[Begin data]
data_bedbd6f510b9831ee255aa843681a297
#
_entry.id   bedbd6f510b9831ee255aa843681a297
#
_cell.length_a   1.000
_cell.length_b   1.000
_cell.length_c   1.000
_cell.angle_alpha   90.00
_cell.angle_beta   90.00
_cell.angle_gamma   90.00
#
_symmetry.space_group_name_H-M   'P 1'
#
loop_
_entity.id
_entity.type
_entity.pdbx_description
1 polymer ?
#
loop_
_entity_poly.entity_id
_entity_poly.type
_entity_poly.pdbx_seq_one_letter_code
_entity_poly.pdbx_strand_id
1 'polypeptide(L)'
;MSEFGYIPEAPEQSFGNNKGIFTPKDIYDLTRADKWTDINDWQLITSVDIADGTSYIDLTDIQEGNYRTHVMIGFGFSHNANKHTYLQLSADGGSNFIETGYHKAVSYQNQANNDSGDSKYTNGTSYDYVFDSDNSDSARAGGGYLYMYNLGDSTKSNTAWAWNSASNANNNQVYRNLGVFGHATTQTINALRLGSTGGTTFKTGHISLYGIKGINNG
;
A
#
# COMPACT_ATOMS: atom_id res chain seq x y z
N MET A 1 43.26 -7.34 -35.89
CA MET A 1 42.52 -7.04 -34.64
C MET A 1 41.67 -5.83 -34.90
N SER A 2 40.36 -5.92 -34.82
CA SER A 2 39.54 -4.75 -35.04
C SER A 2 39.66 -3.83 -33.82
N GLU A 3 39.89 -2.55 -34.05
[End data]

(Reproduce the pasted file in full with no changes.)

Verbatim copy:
data_bedbd6f510b9831ee255aa843681a297
#
_entry.id   bedbd6f510b9831ee255aa843681a297
#
_cell.length_a   1.000
_cell.length_b   1.000
_cell.length_c   1.000
_cell.angle_alpha   90.00
_cell.angle_beta   90.00
_cell.angle_gamma   90.00
#
_symmetry.space_group_name_H-M   'P 1'
#
loop_
_entity.id
_entity.type
_entity.pdbx_description
1 polymer ?
#
loop_
_entity_poly.entity_id
_entity_poly.type
_entity_poly.pdbx_seq_one_letter_code
_entity_poly.pdbx_strand_id
1 'polypeptide(L)'
;MSEFGYIPEAPEQSFGNNKGIFTPKDIYDLTRADKWTDINDWQLITSVDIADGTSYIDLTDIQEGNYRTHVMIGFGFSHNANKHTYLQLSADGGSNFIETGYHKAVSYQNQANNDSGDSKYTNGTSYDYVFDSDNSDSARAGGGYLYMYNLGDSTKSNTAWAWNSASNANNNQVYRNLGVFGHATTQTINALRLGSTGGTTFKTGHISLYGIKGINNG
;
A
#
# COMPACT_ATOMS: atom_id res chain seq x y z
N MET A 1 43.26 -7.34 -35.89
CA MET A 1 42.52 -7.04 -34.64
C MET A 1 41.67 -5.83 -34.90
N SER A 2 40.36 -5.92 -34.82
CA SER A 2 39.54 -4.75 -35.04
C SER A 2 39.66 -3.83 -33.82
N GLU A 3 39.89 -2.55 -34.05